New Zealand Law Society - Russell McVeagh backing gay rugby team

Russell McVeagh backing gay rugby team

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The leading law firm has announced it has signed up to be a sponsor of the NZ Falcons RFC.

Russell McVeagh partner Cameron Law says it is a privilege for the firm to support the Auckland-based club.

"We hope that, in doing so, we also demonstrate our support for our own LGBTIQ team members. When I was starting out as a young lawyer it wasn't always easy to be open about being gay, and I hope the firm's commitment to the Rainbow Tick Programme and our support of the Falcons makes it clear to all of our team that they should feel free to bring their full selves to work, regardless of sexual orientation or gender identity," he says.  

The Falcons’ website says the club started up in 2013 “to provide playing opportunities for both a new generation of players, and those veterans of the earlier [NZ gay] teams who wanted to play in an inclusive environment again.”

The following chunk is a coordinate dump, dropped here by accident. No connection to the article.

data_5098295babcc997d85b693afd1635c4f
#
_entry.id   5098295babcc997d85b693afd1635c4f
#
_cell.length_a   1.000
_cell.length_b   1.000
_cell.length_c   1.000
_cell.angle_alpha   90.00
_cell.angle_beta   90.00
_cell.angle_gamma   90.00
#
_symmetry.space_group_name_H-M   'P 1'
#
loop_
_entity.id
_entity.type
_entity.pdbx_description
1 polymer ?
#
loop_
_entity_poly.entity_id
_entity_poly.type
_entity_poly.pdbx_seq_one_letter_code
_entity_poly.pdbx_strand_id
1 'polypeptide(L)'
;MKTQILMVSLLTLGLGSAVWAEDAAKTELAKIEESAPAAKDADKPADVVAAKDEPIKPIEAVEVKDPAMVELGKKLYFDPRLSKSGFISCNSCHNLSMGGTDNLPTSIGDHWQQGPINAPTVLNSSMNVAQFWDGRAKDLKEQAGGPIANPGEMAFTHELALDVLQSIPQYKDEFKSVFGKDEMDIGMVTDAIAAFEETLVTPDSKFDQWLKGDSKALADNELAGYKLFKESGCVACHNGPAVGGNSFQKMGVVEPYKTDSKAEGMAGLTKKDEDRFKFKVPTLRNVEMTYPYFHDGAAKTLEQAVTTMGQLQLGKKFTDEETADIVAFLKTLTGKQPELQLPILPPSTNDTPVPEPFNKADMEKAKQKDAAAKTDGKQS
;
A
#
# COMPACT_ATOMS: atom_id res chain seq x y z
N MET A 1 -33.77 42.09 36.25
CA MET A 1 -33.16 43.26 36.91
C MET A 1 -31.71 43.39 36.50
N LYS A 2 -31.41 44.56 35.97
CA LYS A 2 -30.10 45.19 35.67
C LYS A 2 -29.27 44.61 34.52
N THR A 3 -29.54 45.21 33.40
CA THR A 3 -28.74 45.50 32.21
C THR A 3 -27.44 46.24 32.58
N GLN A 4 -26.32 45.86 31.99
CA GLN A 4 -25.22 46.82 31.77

The team’s first tournament was the ‘gay world cup’, the 2014 Bingham Cup in Sydney, where it took out the Bowl tournament. The following year the Falcons won the Purchas Cup – the annual trans-Tasman tournament fought between the Falcons, and teams from Sydney, Melbourne, and Brisbane.

“We’re delighted Russell McVeagh has joined the family of organisations supporting the NZ Falcons,” says NZ Falcons President Ben Payne. “The team is an important part of making sure rugby is inclusive and getting rid of homophobia in New Zealand sporting culture – and we are looking forward to working with Russell McVeagh to help deliver on that mission.”

In the past year Russell McVeagh has launched a Diversity and Inclusion Working Group to give staff a voice and an Inspirational Speakers programme which celebrates diversity of thought. A highlight of the 2017 programme was a series of events held for law students throughout New Zealand highlighting the importance of authentic leadership and presented by Dr Harold Hillman, a former officer in the US military when it was illegal to be openly homosexual.